Naturally, once I expressed interest in Wabash, Kevin Andrews, working for Admissions in my area, as a previous president and brother of FIJI began to influence my thoughts towards that fraternity. As well as my second cousin Rick, whom was a year ahead of me and FIJI pledge at the time. So when I came on a visit day in the fall and for Honor Scholar Weekend I was, of course, housed at FIJI. A number of the guys in the house ran cross country, more were very welcoming, and the house seemed to be a great place to fit in. That’s how I decided to go Greek at FIJI.

Now, I have gone through my first four days of college classes, have started my third week of running cross country for the college, and pledgeship has still yet to officially start at FIJI. I plan on becoming a Bio major, and then going on to podiatry school after my four years at Wabash. But don’t confuse me with your common foot doctor, I want to be involved with large shoe companies like New Balance, Saucony, Altra, etc. One thing I can tell you after only two weeks here is that time management is key to success. Classes, cross country, Chapel Sing practice, and general studying all consume more time than any high schooler can ever understand.

Just remember, Wabash from day one is about work ethic, determination, and learning how to be a Wabash Man. So it’s time to get to work.

Hey Little Giants!

My name is Alejandro Reyna and I am entering as a Glee Club member, Jazz band bassist and an independent at Martindale Hall. The weather here is nice and cool compared to Houston’s humid filled heat. It is very different but I am loving every minute of it. I am looking forward to this hectic year and all the enriching traditions that run deep at Wabash.  


Reyna ’17

Though I am still feeling the aftermath of last week’s hot dog from a convenience store on I-65 that did not stop me from making new friends during orientation. I guess it is just out of curiosity or the urge to make friends that talking about how different the trees in Indiana are to those back home is so interesting. I am not from around Indiana or around India like my new roommate, but back home the trees don’t grow as green as they do in Crawfordsville.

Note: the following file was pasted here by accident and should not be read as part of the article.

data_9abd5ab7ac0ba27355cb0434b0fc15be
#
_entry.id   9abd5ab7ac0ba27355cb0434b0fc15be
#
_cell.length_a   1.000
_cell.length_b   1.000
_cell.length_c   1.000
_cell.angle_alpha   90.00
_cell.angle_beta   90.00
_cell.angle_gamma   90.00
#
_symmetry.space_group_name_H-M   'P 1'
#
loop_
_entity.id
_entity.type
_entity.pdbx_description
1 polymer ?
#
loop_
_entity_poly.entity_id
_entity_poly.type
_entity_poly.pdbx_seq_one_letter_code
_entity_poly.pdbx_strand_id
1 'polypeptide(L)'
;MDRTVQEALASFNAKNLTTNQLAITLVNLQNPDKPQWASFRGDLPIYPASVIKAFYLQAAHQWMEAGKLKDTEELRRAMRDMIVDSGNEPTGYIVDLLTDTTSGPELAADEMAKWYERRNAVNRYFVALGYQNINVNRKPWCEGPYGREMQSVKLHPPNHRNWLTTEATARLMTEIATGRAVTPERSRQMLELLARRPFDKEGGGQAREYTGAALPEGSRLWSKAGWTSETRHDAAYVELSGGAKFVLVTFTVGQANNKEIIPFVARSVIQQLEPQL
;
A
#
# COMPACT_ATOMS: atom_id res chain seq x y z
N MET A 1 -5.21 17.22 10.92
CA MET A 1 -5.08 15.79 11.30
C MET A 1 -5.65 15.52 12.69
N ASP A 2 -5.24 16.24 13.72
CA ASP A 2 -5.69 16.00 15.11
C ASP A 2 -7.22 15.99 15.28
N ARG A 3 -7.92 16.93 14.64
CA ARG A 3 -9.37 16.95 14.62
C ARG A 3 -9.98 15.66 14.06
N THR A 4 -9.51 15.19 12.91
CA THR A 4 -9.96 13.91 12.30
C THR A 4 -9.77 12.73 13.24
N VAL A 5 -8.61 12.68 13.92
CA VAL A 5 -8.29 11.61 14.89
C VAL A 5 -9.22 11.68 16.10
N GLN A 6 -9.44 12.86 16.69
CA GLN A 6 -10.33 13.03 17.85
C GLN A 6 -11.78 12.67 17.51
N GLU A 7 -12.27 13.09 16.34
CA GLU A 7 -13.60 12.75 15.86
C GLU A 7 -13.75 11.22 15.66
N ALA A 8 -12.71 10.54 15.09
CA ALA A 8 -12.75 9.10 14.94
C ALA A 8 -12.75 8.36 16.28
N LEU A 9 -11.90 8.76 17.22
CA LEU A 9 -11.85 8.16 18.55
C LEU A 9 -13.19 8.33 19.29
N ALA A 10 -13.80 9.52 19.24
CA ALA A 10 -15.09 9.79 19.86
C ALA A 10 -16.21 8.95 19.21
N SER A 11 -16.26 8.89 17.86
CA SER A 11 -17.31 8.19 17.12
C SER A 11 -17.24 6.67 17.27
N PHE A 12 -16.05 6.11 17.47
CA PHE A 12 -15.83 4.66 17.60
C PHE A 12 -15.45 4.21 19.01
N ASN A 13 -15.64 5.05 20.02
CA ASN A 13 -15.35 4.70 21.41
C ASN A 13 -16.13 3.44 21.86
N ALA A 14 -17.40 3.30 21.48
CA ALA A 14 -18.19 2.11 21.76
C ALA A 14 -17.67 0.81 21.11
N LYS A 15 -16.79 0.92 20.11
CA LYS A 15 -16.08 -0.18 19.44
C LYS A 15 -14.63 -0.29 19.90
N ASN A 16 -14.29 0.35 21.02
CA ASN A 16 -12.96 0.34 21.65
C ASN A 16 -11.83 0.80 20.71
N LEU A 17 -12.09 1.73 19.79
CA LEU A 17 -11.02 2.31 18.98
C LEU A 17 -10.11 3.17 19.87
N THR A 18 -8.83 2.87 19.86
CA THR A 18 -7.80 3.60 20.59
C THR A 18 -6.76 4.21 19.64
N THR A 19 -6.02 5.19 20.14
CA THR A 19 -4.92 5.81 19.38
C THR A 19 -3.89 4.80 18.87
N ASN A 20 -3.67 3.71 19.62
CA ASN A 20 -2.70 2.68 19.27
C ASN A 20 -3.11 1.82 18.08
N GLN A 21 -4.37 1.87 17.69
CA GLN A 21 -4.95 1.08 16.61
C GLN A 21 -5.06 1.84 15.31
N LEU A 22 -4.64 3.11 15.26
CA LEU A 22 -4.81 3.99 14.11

The most asked questions while meeting new people were by far, “So where are you from” and “How did you hear about Wabash?” Coming from a school in Houston, Texas where everyone I knew was Hispanic, having to say who I am and where I come from over and over was getting under my skin. I did not see why anyone could be interested where I was from while simultaneously I was in awe asking others those same questions. Now that I am sitting in my dorm room (Dirty Dale) writing about it, its clear that Im not the only one who has thought about how close we have gotten in just one week. 

Your typical ‘hipster’ or ‘jock’ cannot be pointed out at Wabash because the culture of the school and of the students is clustering into one. College in its self can’t compare to the frivolity of high school, but as I keep hearing many say, “It’s Wabash and we are Serious.” Wabash traditions are something you have to experience for yourself to fully understand the difference between a liberal arts college and Wabash College.



Greetings to Wabash and associates

Greetings, fellow Wabash men (and associates).

My name is Robert Black, and I am one of your freshman bloggers for this year (yay me). Hopefully this blog will provide an insight into the life of a Wabash student for those that are not actually Wabash students (Which, hopefully, there are a few of you here that don’t go to Wabash so this actually has some meaning). Also, I hope that this gives you a better insight into me, a non-Indiana native, and my own interpretations of Wabash and Indiana.

Black ’17

I am from Oregon (somewhat; I was born in upstate New York, but moved to Oregon when I was five), and Indiana is certainly a big change. The differences are mostly aesthetic, like pine trees and copious amounts of rain, and in some ways I am going to miss that… although, the rain does get tiresome after awhile. Seriously, it’ll rain for weeks on end without stopping (it will slacken at times, but not stop), and when it does decide to let up it only does so for 2-10 minutes, tops. This might seem like nitpicking, but then you would nitpick too if you walked to school in the rain every day… not that I would give up on walking to school; it’s a nice way to collect your thoughts and get exercise, rain or no. Hopefully it won’t rain as much here in Indiana (although it does snow… I can deal with snow).

First impressions of Wabash are good; I’ve gotten a chance to get to know the guys around campus, and have had enough time left over to get my studies done with time to spare. Also, the year is still young; who knows what’s in store for me and my fellow Wabash men (like Chapel Sing; how many people have been working on the fight song?)